- Jack Hubbell
Home Away From Home
Updated: Jan 6, 2021
When someone tells you they lived someplace where you also have been, it’s hard to resist that dumbass question; “Hey do you know so and so” It usually goes like this.
“Hey, I’m from Germany.”
“Oh, Nice! I love Germany. Do you know a guy named David?”
“Um… Your specific David? Yeah probably not”
However, ask a Georgian this and you will probably get,
“Oh yeah, David’s my cousin!”
I’m sure it’s largely due to the small population, but the Georgian network never ceases to amaze me.
Recently I took a trip to Bali Indonesia. A Georgian friend of mine had essentially moved there and I and an eclectic group of friends had all flown out to visit. One member of the group was from Georgia originally but had been living in China. He knew someone else who had moved to Bali a few years back. Before the first day after arriving was over, we had 3 Georgians gathered around the swimming pool, none of whom still resided there.
A lot has happened over the last couple of years in Georgia so there were a lot of questions about the current state of the country. When I started talking about the protests that happened last year, I described one individual I had gone to the protests with. Based on the description alone, all three Georgians perked up and knew both the dude's first and last names.
“Oh yeah Georgie, Loves Oasis and good guitar player. Yeah, he’s a fun dude.”
I think to me, there is something more than just a small population holding these people together. If I had to wager a guess, it probably has a lot more to do with the relentless struggles and power conflicts in the region. You have to be a really strong group to survive your country being overtaken by three different empires and still have your own alphabet, language and sense of identity. Keeping your friends close and knowing your enemy has always been paramount for the survival of this community. There is a saying in Georgia that translates to “No one knows friendship like the Georgians know friendship.” It sounds like a good postcard line, scrolled across a picturesque image of beautiful mountains in a romantic font, but it's more than that. This term, also like true Georgian friendship, isn’t thrown around lightly. You are in or you are out and while hospitality and pleasantries are shared among all, there is a hard and distinct line. Once inside that circle, there is a bond that cannot be broken. A deeper understanding of the meaning of love is there. This is something that being so very close to my friends here has taught me. I would never have believed the feeling had it been explained to me. Best explained would be that this type of love could even bridge the gap between the separated groups in my home of America; a love that dismisses politics and differences of opinions. It's about something and someone to love to a higher cause, something beyond the artificial problems tearing us apart. It is a belief that I should love my neighbor and inhabitants of my country more than any government, party or passing ideology. All we have is each other. The people who live next door to you, those are your allies. Your family and dearest of friends are your life. And if you have to fight, it is for them that you bleed. This concept is what has (probably by design) been removed from Americans. The Georgians are still Georgians because they are their homeland. They are a nation where ever they walk in the world. You see it when you’re in the middle of Bali, Indonesia and there is a celebration when they see each other; smiling and embracing with an inner knowing of what really matters. It doesn’t matter that the USSR conquered their country. They were still Georgia. It didn’t matter that the Ottomans or the Czars conquered them either. What mattered was friendship, true pure uncontested love for your brothers and sisters.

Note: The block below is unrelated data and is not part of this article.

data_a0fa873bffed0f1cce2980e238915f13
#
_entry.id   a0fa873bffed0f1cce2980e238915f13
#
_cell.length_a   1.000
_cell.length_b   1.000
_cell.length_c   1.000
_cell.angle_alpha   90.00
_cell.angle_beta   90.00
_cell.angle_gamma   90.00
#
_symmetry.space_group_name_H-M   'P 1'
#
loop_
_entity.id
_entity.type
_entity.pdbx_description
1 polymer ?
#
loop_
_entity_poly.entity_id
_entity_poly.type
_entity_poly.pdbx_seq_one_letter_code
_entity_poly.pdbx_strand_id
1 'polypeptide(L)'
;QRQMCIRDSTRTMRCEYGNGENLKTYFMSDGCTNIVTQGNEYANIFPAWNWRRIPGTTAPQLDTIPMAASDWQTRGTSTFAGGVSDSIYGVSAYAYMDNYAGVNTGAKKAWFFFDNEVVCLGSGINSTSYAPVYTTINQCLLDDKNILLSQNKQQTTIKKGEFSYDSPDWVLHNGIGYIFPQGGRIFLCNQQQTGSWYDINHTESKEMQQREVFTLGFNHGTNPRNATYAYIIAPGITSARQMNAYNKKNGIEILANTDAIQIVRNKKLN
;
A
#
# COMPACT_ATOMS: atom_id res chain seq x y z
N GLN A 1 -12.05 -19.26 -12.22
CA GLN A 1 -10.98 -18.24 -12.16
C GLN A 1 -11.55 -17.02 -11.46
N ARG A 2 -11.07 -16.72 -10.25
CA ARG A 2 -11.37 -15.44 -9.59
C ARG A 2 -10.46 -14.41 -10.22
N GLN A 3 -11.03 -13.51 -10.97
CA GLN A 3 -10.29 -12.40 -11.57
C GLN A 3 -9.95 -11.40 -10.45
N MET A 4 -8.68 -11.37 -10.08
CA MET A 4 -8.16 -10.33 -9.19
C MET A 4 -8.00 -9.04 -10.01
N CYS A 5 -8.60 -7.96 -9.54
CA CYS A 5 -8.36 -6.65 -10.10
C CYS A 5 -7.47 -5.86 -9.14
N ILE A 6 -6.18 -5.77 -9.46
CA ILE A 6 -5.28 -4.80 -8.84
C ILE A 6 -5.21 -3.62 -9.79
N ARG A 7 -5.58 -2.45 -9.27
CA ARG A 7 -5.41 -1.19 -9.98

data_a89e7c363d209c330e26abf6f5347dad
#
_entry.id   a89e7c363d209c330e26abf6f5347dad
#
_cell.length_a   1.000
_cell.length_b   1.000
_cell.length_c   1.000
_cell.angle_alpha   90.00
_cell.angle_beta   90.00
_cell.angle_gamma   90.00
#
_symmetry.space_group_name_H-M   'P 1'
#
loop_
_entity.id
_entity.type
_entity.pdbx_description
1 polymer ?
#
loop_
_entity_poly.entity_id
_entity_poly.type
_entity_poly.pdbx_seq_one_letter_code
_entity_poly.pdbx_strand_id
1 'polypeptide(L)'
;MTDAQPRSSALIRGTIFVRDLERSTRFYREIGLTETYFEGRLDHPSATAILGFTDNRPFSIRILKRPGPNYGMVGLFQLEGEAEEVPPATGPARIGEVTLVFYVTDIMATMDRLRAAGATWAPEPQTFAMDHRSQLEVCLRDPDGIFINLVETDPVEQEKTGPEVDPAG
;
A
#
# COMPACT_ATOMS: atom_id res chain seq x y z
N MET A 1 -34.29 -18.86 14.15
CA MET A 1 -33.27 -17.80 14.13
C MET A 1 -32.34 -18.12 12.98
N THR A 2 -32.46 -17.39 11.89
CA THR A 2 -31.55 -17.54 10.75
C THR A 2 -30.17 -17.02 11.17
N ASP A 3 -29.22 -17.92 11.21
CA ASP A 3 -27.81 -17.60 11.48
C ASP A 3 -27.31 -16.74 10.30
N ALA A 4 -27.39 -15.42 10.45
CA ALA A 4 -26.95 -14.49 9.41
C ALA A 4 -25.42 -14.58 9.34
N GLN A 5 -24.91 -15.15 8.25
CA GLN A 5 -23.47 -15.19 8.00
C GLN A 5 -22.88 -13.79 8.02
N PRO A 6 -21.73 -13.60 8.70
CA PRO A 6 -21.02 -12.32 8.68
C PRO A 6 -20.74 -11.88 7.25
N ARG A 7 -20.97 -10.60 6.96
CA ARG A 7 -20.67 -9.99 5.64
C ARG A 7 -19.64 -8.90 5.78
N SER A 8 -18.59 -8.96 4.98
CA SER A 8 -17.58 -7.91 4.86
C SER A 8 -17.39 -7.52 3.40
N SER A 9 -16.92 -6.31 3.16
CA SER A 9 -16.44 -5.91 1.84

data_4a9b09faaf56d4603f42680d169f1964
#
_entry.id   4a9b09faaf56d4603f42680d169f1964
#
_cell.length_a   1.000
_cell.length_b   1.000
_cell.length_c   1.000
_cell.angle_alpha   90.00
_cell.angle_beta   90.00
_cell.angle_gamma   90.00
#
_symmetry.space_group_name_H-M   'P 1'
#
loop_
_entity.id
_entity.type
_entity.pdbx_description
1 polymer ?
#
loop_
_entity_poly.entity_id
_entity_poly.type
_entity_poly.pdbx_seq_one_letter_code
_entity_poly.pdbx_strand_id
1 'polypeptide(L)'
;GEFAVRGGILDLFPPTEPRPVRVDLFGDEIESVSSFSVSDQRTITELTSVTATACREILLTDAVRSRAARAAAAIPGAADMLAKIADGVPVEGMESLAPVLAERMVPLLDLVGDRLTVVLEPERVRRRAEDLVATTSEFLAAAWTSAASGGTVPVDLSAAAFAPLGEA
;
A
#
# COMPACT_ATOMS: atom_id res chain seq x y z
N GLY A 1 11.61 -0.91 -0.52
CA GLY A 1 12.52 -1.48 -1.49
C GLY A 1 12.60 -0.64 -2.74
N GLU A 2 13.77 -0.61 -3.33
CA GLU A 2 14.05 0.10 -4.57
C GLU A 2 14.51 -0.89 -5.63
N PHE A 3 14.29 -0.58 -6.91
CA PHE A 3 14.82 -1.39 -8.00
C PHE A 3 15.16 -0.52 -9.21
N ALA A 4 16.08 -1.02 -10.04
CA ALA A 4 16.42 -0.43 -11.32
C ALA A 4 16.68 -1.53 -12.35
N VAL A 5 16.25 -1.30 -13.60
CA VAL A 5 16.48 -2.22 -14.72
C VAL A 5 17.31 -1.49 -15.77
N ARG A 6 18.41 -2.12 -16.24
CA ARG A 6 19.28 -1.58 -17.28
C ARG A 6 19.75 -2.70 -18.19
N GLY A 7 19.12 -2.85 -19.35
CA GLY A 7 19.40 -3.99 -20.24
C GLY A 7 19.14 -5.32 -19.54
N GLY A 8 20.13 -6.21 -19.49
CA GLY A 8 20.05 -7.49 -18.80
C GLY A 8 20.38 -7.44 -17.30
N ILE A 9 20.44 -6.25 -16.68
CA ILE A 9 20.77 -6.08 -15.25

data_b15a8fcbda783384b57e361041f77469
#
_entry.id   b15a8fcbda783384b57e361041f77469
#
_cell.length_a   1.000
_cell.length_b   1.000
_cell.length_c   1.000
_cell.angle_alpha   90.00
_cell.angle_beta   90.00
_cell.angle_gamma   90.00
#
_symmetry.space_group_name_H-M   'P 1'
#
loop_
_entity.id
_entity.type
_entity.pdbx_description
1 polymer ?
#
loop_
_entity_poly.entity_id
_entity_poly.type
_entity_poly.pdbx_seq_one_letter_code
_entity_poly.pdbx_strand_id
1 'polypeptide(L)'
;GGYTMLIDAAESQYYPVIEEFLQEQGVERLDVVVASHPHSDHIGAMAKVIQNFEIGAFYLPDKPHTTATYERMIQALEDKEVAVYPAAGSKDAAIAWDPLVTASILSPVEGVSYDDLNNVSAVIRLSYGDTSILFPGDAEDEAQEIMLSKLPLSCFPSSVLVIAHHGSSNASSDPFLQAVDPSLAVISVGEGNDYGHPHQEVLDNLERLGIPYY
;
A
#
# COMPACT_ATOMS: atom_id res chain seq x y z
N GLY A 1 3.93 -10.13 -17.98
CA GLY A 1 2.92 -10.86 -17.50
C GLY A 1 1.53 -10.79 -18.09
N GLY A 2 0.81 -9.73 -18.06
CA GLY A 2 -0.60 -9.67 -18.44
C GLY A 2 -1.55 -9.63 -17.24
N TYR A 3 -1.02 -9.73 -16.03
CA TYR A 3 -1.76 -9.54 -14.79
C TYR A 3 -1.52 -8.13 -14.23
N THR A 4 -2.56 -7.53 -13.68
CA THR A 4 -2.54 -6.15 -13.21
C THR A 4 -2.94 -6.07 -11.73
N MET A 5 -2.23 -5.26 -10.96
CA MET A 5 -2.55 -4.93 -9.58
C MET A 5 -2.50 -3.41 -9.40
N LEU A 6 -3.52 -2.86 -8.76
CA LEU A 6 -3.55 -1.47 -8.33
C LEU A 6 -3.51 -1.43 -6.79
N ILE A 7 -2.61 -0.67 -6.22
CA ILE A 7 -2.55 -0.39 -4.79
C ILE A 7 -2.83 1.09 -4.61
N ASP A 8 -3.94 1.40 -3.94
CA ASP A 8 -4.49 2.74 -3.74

Though even in this community, we are starting to see the signs that the modern age has begun to separate the people ideologically. Ask any old Georgian. They will be very eager to tell you how cold the people have become and how obsessed they are with this dirty money and dirty politics. However, while sitting in this paradise, this didn’t seem like any concern to us at all, as we cordially agreed and disagreed on politics while lying in the sun; minds calm and peaceful. We had been discussing the beauty of the world and people. My friend turned to me and said.
“God can only see himself through our eyes.”
“Damn, that’s a good quote. Who said that?” I asked
“Spinoza… I think.”
“Where was he from?”
“Spain.” The was a moments pause. “Oh no. I think he was Dutch.”
I look at my phone lying on the table and think about googling it. And then realize it doesn’t matter at all.
“Man, that’s a beautiful way to look at things.”
“I think so.” He said.